Eye protection: three ways you can protect your eyes

Photo courtesy of StoneHouseSigns.com

Photo courtesy of StoneHouseSigns.com

For many people, eye protection is an afterthought until an unfortunate event occurs. Your local optometrist will be happy to help you if an injury occurs, but you can save yourself significant aggravation by shielding your eyes from a potential injury.

Consider the following three scenarios:

1. You spent a beautiful day skiing on the slopes. The day was special due to fresh powder, clear blue skies, and laughter with friends. While reflecting on the day later that evening, you start to notice eye pain and your vision becomes blurry.

2. It’s Saturday morning, and you are rushing to clean the house before some guests arrive. While scrubbing a toilet, some of the water splashes up into your eye. The water had been mixed with toilet bowl cleaner. You notice an immediate burning sensation and blurry vision.

3. Spring has inspired you to do some yard-work. You start by trimming hedges and branches that have become over-grown during the winter months. One of the branches unexpectedly falls toward your face, scratching your eye before it lands on the ground. Your eye is tearing profusely and you are in tremendous pain.

In each of these three cases, the person will need to seek medical attention from an eye doctor for resolution. More important, all three of these injuries would have been avoided with proper protective eyewear.

In the first case, the eye was burned by harmful ultraviolent wavelengths (UV) of light. The eyes can be shielded from harmful UV ray by choosing lenses which block these wavelengths. Be sure to keep this fact in mind next time you shop for sunglasses. Recent studies are also demonstrating that our eye can be damaged by the rays emitted by computer, phone, and tablet screens. Your optometrist can help guide your choices to ensure the proper combination of protection and function.

The second case involved an alkaline chemical burn. Even when the eye is flushed and treated properly, the burn results in significant pain and the potential for permanent scarring. A simple pair of safety lenses can shield your eyes from this type of injury.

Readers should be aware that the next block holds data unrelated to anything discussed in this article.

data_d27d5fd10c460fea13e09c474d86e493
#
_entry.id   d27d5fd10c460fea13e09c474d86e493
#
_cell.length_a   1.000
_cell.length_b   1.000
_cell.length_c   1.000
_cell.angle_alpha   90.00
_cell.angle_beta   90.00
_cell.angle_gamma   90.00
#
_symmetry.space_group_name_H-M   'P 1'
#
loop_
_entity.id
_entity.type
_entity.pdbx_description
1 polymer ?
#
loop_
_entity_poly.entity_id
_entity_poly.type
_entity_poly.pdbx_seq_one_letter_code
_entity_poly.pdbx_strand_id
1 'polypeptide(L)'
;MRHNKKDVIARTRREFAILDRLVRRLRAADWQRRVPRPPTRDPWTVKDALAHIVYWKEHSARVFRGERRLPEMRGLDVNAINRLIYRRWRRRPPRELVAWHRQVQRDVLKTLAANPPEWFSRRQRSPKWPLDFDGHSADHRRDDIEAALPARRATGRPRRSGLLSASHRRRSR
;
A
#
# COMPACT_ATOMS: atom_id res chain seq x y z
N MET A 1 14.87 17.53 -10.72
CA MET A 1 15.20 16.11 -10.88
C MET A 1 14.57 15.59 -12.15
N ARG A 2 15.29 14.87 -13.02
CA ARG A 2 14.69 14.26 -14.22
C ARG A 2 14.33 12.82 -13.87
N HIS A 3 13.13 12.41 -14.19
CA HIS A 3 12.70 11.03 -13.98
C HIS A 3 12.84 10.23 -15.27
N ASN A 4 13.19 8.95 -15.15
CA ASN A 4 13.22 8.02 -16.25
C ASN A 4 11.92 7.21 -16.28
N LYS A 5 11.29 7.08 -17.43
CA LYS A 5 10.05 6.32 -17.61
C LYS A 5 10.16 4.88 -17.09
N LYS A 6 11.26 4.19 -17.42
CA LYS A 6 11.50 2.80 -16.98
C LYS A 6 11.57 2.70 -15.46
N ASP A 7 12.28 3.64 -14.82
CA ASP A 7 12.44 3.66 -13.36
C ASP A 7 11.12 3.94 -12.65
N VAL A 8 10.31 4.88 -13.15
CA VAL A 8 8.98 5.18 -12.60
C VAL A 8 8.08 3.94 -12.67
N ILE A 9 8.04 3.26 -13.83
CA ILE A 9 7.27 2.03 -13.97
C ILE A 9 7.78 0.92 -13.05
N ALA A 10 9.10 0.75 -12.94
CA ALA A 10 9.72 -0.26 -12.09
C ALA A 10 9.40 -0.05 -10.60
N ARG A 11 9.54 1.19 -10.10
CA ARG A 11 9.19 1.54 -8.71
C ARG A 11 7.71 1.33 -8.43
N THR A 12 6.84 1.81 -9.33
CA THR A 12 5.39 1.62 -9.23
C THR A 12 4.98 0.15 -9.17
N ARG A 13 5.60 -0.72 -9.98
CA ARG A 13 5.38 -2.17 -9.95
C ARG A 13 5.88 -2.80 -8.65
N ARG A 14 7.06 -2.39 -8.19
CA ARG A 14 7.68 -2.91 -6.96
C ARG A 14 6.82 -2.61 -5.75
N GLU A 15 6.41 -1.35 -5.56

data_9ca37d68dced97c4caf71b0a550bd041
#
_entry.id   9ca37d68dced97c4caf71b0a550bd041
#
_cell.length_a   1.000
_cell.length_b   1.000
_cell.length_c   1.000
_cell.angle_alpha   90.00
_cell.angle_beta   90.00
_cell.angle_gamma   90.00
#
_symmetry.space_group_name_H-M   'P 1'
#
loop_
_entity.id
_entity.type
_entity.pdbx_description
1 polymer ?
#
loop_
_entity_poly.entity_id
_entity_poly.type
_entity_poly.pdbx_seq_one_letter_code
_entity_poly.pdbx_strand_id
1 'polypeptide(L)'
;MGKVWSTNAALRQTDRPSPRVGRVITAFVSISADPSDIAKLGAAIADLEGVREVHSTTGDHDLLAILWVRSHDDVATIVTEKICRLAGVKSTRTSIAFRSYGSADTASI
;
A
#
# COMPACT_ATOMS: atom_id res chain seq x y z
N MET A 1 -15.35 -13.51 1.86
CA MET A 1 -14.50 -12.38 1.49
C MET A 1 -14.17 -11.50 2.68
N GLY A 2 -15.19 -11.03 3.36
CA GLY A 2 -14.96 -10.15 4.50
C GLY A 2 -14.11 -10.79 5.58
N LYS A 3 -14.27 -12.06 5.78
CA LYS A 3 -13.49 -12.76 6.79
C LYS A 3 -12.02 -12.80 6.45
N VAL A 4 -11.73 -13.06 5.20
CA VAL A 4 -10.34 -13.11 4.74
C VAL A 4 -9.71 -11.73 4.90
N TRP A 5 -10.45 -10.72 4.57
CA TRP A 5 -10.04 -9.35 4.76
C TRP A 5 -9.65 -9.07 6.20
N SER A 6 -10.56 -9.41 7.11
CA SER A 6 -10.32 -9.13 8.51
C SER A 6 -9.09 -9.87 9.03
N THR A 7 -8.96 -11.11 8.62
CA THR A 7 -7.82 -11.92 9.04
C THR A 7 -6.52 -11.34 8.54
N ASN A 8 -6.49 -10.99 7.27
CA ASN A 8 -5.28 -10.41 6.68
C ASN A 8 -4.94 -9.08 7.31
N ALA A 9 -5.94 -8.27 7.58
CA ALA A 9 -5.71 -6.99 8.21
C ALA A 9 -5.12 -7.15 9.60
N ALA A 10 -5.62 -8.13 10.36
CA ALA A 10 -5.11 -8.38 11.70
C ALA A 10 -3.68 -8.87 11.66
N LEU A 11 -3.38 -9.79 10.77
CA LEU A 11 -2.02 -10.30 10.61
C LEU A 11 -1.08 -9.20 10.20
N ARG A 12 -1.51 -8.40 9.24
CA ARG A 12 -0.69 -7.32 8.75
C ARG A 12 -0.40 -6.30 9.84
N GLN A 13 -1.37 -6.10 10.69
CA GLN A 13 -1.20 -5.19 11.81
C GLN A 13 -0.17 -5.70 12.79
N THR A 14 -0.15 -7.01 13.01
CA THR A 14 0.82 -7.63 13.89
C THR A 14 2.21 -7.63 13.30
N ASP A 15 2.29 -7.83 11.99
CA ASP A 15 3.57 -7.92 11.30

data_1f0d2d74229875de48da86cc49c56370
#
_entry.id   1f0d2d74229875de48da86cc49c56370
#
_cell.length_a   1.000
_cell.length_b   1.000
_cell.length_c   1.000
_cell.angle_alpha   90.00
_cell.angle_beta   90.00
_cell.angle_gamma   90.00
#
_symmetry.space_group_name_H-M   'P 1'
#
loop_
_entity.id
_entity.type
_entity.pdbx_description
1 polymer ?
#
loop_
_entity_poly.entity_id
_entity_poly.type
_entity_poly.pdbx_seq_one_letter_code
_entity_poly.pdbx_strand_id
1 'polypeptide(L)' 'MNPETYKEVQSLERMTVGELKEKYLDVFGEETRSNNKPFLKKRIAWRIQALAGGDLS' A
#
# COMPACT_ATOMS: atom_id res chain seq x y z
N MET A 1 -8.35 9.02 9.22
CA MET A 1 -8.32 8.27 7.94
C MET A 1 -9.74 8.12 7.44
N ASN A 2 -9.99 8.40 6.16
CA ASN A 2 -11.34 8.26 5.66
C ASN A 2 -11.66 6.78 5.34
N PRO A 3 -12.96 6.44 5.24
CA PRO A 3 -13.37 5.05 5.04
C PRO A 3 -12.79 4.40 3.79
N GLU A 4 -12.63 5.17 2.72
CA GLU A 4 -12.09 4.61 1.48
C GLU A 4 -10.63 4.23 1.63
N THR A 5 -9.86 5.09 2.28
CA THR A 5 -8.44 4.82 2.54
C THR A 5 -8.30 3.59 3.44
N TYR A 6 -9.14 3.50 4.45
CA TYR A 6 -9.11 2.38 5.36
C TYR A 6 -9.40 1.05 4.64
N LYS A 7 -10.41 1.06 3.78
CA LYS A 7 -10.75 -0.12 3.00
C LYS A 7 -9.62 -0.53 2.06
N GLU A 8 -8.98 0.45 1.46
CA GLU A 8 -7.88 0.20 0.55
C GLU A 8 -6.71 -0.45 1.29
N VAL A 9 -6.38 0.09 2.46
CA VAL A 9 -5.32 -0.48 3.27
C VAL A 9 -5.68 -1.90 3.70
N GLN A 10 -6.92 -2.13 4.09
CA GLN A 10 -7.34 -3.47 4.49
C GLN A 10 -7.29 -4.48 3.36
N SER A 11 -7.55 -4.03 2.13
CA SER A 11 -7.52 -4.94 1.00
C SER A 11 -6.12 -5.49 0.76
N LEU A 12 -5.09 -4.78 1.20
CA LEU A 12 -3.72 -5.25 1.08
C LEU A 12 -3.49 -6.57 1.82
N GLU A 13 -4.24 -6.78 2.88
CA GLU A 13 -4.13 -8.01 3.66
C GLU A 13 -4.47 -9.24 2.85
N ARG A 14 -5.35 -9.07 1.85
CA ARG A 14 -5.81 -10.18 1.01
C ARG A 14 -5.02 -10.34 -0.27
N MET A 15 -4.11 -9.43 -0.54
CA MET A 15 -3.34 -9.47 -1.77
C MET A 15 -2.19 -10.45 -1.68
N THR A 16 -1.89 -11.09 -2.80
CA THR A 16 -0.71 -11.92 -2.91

Finally, the tree branch in the third example caused a corneal abrasion. Tremendous pain and risk of infection are associated with corneal abrasions. There are endless scenarios in which an airborne object can cause an injury to the eye or to the tissues surrounding the eyes. The injuries can be superficial abrasions or scratches as described in the yard-work example, or they can involve blunt force injuries such as impact with a ball while playing a sport. Certain occupations such as automobile mechanics, construction workers, and machine operators involve an especially high risk for eye injuries due to the nature of their work. Safety glasses can protect you from industrial injuries when engaging in these activities.

The Occupational Safety and Health Association (OSHA) has set federal standards for safety eyewear in the workplace, and employers are required to provide proper protection for employees whose jobs involve exposure to eye health hazards. Employers will provide eyewear which incorporates the employee’s spectacle prescription if needed. There are frame and lens requirements designated by the American National Standards Institute (ANSI) which will ensure that the safety glasses provided by your employer meet the standards for adequate protection.

If you are unsure what to wear for a specific activity, be sure to seek guidance from your optometrist. We enjoy educating our patients and we can demonstrate proper protection in our offices. Last but not least, please don’t hesitate to call your optometrist if you experience an eye injury. Although we prefer to help you avoid the injury altogether, we will certainly guide you through the healing process as quickly as possible.